Jersey Geology Trail

Aplite. (Gk. haplous = simple, single; lithos = stone).

Aplite veins in La Corbière granite; lighthouse causeway.


Aplites are light coloured, acid, uniformly fine crystalline igneous rocks composed of quartz and orthoclase feldspar (Allaby & Allaby, 1999, p. 30) or quartz and feldspar (Bishop & Bisson, 1980, p. 119). In Jersey, they crop out as individual masses in the igneous complexes and in all the granites as pink and red veins 1-5cm wide, and dykes 1-2m wide; their dips, strikes and sometimes cross-cutting relationships are easily recognisable. The Southwest Igneous Complex contains many aplite dykes and veins, as well as a very interesting lens, which are excellently exposed in the wave-cut platform north of La Corbière and eastwards to beyond La Rosière (Nichols & Hill, 2004. pp. 61-74).

However, they have also been described as having granitic affinities with granite mineralogy but rare biotite (and there are also syenite, diorite and gabbro aplites). Tourmaline, topaz and fluorite are also present (Whitten & Brooks, 1972, p. 28-29).

In Jersey, there are two granites described as aplogranites in the Southwest Igneous Complex which crop out on the western side of St. Brelade's Bay (Bishop & Bisson, 1989, p. 55). In the first case, the central mass of the complex is named the Beau Port granite (loc.cit.) but as the St. Brelade's granite on the Channel Islands Sheet 2 (IGS, 1:250,000 series, 1982). This is partly surrounded by a narrow outcrop, c. 250m wide, of the second, a porphyritic aplogranite, named the La Moye granite where the groundmass is similar to the adjacent aplogranite.

The Beau Port / St. Brelade's granite varies from pink to yellow-brown, due to the variable presence of haematite and limonite, and is finely crystalline, almost saccharoidal in texture consisting largely of quartz and feldspar (perthite, and oligoclase) with minor biotite and hornblende (Bishop & Bisson, 1989, p. 56).


Le Beau Port aplogranite showing its colour, texture and joints.


South of La Moye Prison, the variable oxidation, its well jointed nature and a wide, vertical pink aplogranite dyke can easily be seen exposed in a quarry alongside the coastal cliff path (above right) (Nichols & Hill, 2004, p. 61-74). Brown et al. (1990, p. 195 et seq.) describe the central aplite as a Microgranite.

Aplogranite is also one of four granites in the Northwest Igneous Complex and crops out at its eastern end where it is named as the Mont Mado granite locally and by Bishop & Bisson (1989, loc. cit.), but just as a Red Granite by Brown et al (1990, p.195 et seq.).


This granite is also finely crystalline with most crystals c.1mm in size and consists of quartz and orthoclase (perthite) and with minor mafic minerals (illustrated above). The colour variation is beautiful, from various shades of red and brown to yellow, dependant upon the depth of weathering and hence oxidation. There is a gradual increase in small biotites and possibly hornblendes westwards towards La Saline where it is still quarried. A fourth granite, a light to medium grey, biotite microgranite at Le Rouge Nez, east of La Grève de Lecq (Brown et. 1990, p.195 et seq.) looks texturally like an aplite but has variable amounts of biotite.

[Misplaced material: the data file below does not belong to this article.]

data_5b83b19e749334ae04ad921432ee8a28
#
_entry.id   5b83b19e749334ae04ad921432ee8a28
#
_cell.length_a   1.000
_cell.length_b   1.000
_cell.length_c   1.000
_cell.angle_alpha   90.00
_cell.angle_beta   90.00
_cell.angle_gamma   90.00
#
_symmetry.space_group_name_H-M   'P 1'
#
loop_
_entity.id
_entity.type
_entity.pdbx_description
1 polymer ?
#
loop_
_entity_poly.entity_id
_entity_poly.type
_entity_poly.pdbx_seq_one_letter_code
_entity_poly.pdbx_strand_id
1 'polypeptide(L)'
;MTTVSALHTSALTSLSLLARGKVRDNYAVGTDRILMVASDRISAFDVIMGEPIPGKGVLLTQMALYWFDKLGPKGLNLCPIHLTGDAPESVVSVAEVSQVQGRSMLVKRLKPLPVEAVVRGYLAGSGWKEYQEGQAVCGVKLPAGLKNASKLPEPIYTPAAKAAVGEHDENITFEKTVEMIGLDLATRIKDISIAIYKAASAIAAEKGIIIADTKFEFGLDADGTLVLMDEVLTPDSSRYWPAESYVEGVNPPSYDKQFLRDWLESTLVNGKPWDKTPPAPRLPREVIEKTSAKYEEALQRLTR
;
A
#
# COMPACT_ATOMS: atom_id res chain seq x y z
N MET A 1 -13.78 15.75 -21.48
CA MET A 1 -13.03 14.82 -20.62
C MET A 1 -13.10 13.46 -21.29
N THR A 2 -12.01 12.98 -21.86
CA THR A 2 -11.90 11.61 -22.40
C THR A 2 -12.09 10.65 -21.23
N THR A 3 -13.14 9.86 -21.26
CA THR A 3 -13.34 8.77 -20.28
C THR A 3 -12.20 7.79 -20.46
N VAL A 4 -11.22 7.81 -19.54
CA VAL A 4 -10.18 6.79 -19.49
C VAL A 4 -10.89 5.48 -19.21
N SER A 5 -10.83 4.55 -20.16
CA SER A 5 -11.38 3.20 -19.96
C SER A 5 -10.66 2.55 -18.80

Aplite veins and nearby pegmatite areas, in SE granite along La Rocque harbour jetty.



The composition of the quartz and mainly orthoclase feldspar is equal to that of the lowest temperature melts in granitic magma systems and suggests they are residual melts crystallised by differentiation from a granitic magma, probably a dry residual one as there are no hydrous minerals (Apley & Apley, 1999, p.30).

Pneumatolytic minerals such as tourmaline, topaz and fluorite are also found in aplites and suggests that they formed from a magma low in volatiles which influenced their fine crystal size (Whitten & Brooks, 1972, p.29). NB. Aplite veins occur in the same granite outcrops as pegmatites of large, white milky quartz and pink-red orthoclase crystals as illustrated above, and are thought to be from a magma rich in volatiles (loc.cit.). They also contain small quartz pegmatite areas, often centrally, showing the same relationship as the larger outcrop associations.


Quartz in aplite vein, La Corbière granite.



Allaby, A. & Allaby, M. 1999. A Dictionary of Earth Sciences. Oxford University Press.

Bishop, A. C. & Bisson, G. 1989. Classical areas of British geology: Jersey description of 1:25,000 Channel Islands Sheet 2 (London: HMSO for British Geological Survey).

Whitten, D. G. A. & Brooks, J. R. V. 1972. The Penguin Dictionary of Geology. Penguin Books.